A survey of lesbian, gay, bisexual, trans, queer, intersex, and two-spirited (LGBTQI2+) people in Quebec, Canada, found that about a quarter have attempted to change their sexual orientation, gender identity, or expression of gender. Martin Blais of the University of Quebec in Montreal and his colleagues present these results in the open access journal PLOS ONE April 6, 2022.
Same-sex attraction, creative gender expression, and transsexuality are not mental illnesses, but many LGBTQI2+ people nonetheless receive formal guidance, counseling, or services aimed at changing their sexual orientation, gender identity, gender or their gender expression. Formal conversion services are known to cause damage. Understanding the prevalence of conversion attempts could help protect LGBTQI2+ people, but in Canada, most research has focused on efforts to change the sexual orientation of sexual minority men.
To broaden understanding of conversion efforts in Canada, Blais and her colleagues analyzed survey responses from 3,261 LGBTQI2+ adults in Quebec. The survey included questions about participants’ attempts at conversion, as well as their relationship to those involved; for example, parents or clergy.
About a quarter of participants said they had tried to change their sexual orientation, gender identity or gender expression. Less than 5% said they had participated in formal conversion services. Among participants who said they had participated in conversion services that specifically focused on sexual orientation, only 55% said that the goals of the service were made clear to them; such clarity was only provided to 30% of participants who had experienced services focused on gender identity or expression.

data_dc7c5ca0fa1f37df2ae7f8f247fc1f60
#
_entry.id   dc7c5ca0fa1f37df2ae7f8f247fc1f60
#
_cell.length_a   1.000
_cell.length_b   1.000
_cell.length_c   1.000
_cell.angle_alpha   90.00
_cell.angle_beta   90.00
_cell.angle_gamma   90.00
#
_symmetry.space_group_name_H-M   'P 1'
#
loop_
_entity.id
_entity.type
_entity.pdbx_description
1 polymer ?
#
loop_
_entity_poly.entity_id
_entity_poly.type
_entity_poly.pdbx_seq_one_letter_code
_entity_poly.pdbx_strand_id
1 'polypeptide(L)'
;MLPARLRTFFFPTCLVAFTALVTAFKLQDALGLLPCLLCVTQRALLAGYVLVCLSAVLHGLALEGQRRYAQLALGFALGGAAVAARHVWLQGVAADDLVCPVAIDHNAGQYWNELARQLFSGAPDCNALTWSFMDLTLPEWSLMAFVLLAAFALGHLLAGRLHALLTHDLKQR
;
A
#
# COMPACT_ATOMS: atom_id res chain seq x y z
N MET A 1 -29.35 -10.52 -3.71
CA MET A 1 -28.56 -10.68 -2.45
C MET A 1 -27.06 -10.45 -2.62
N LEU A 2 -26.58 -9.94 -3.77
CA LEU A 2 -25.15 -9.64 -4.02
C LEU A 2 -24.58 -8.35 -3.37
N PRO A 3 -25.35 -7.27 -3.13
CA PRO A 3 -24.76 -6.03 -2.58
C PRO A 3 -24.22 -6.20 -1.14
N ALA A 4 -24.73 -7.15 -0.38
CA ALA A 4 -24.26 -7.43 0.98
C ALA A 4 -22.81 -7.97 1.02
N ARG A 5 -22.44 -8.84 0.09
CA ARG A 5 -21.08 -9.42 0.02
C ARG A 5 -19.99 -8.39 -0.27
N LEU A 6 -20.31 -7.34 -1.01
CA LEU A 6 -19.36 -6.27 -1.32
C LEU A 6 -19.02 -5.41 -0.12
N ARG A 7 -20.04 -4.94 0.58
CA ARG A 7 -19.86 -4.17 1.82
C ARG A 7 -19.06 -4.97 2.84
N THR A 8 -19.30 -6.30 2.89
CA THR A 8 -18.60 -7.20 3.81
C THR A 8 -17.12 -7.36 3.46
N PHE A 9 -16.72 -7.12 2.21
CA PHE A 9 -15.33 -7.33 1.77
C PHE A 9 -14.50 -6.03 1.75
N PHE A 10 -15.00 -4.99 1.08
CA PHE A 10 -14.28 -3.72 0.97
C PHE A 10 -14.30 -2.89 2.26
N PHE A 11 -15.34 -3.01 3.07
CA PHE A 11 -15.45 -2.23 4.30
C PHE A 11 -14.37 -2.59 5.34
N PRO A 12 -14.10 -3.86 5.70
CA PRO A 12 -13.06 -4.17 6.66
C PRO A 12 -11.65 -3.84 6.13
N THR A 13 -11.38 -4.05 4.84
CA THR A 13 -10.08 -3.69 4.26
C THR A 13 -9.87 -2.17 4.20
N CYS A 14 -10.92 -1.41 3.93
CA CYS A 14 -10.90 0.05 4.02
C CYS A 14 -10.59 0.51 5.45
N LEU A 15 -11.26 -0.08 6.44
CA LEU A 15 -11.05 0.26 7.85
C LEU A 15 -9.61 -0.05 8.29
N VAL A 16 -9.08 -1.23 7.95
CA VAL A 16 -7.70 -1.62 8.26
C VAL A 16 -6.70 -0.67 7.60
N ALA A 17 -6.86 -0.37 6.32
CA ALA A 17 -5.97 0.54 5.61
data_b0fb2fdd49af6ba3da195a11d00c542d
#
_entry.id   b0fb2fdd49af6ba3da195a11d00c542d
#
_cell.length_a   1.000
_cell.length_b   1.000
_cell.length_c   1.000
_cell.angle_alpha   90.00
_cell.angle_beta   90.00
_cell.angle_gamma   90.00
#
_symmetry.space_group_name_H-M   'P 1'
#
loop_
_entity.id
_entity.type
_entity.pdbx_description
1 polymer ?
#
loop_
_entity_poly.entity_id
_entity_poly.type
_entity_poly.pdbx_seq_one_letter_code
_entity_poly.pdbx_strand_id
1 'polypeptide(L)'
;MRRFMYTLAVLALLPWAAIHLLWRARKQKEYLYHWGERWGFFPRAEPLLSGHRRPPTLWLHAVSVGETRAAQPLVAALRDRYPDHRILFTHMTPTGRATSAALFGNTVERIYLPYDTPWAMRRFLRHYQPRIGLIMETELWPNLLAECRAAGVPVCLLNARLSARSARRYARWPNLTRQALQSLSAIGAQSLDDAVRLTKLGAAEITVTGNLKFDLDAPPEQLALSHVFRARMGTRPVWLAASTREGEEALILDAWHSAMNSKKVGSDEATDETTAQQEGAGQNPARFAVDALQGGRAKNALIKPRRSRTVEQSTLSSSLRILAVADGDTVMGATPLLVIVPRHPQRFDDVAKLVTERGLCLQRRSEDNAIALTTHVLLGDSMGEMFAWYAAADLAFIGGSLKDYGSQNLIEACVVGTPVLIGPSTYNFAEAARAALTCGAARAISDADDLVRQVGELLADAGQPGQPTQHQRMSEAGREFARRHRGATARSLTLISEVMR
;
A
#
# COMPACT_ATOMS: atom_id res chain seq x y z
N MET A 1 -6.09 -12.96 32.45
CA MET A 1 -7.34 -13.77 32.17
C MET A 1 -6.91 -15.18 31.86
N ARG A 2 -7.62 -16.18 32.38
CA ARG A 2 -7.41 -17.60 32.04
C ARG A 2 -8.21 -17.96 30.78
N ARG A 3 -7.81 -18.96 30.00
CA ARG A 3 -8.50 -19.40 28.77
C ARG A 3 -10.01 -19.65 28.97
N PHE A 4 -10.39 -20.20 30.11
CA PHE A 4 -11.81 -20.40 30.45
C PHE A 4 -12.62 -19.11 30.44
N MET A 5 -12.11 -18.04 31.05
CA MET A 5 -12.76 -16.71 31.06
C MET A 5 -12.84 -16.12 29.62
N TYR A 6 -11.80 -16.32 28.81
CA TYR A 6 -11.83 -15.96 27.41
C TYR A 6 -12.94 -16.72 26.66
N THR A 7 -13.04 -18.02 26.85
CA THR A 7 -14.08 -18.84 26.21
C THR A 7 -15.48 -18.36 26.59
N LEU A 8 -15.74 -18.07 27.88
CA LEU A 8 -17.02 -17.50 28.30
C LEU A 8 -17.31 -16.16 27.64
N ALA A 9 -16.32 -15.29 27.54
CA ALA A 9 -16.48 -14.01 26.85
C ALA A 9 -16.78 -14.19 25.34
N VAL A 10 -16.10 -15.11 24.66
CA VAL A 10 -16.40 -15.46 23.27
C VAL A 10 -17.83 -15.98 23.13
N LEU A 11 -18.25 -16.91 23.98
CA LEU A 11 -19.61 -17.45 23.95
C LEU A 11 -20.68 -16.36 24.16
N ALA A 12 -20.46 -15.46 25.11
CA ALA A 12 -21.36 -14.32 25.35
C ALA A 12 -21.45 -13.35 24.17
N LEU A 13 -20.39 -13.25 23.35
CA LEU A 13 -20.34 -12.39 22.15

The results also revealed a key role for family members of LGBTQI2+ adults in conversion attempts and services. Additionally, the likelihood of having experienced conversion efforts was higher for Indigenous, intersex, transgender, non-binary, and asexual people, people of color, and people with a sexual orientation that is not monosexual (for example, bisexual or pansexual).
In light of these results, the researchers call for support for families to be counseled on the acceptance of sexual and gender diversity, as well as improved training and professional practices for health professionals and religious therapists. .
The authors add: “This is the largest study on conversion practices in Quebec, and among the largest in the world. It offers a rich overview of the various forms taken by conversion practices targeting gender identity and expression and/or sexual orientation today and the risk factors associated with experiencing conversion practices, essential information for the development of policies and initiatives aimed at eliminating these degrading and harmful practices. .”
In your coverage, please use this URL to provide access to the article available for free in PLOS ONE: https://journals.plos.org/plosone/article?id=10.1371/journal.pone.0265580
Quote: Blais M, Cannas Aghedu F, Ashley F, Samoilenko M, Chamberland L, Côté I (2022) Sexual orientation and exposure to gender identity and expression conversion and their correlates among LGBTQI2+ people in Quebec, Canada . PLoS ONE 17(4): e0265580. https://doi.org/10.1371/journal.pone.0265580
Author countries: Canada
Funding: This research is funded by the Social Sciences and Humanities Research Council of Canada. The funders had no role in study design, data collection and analysis, decision to publish, or preparation of the manuscript.
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Sexual orientation and exposure to gender identity and expression conversion and their correlates among LGBTQI2+ people in Quebec, Canada
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Conflict of Interest Statement
The authors have declared that there is no conflict of interest.
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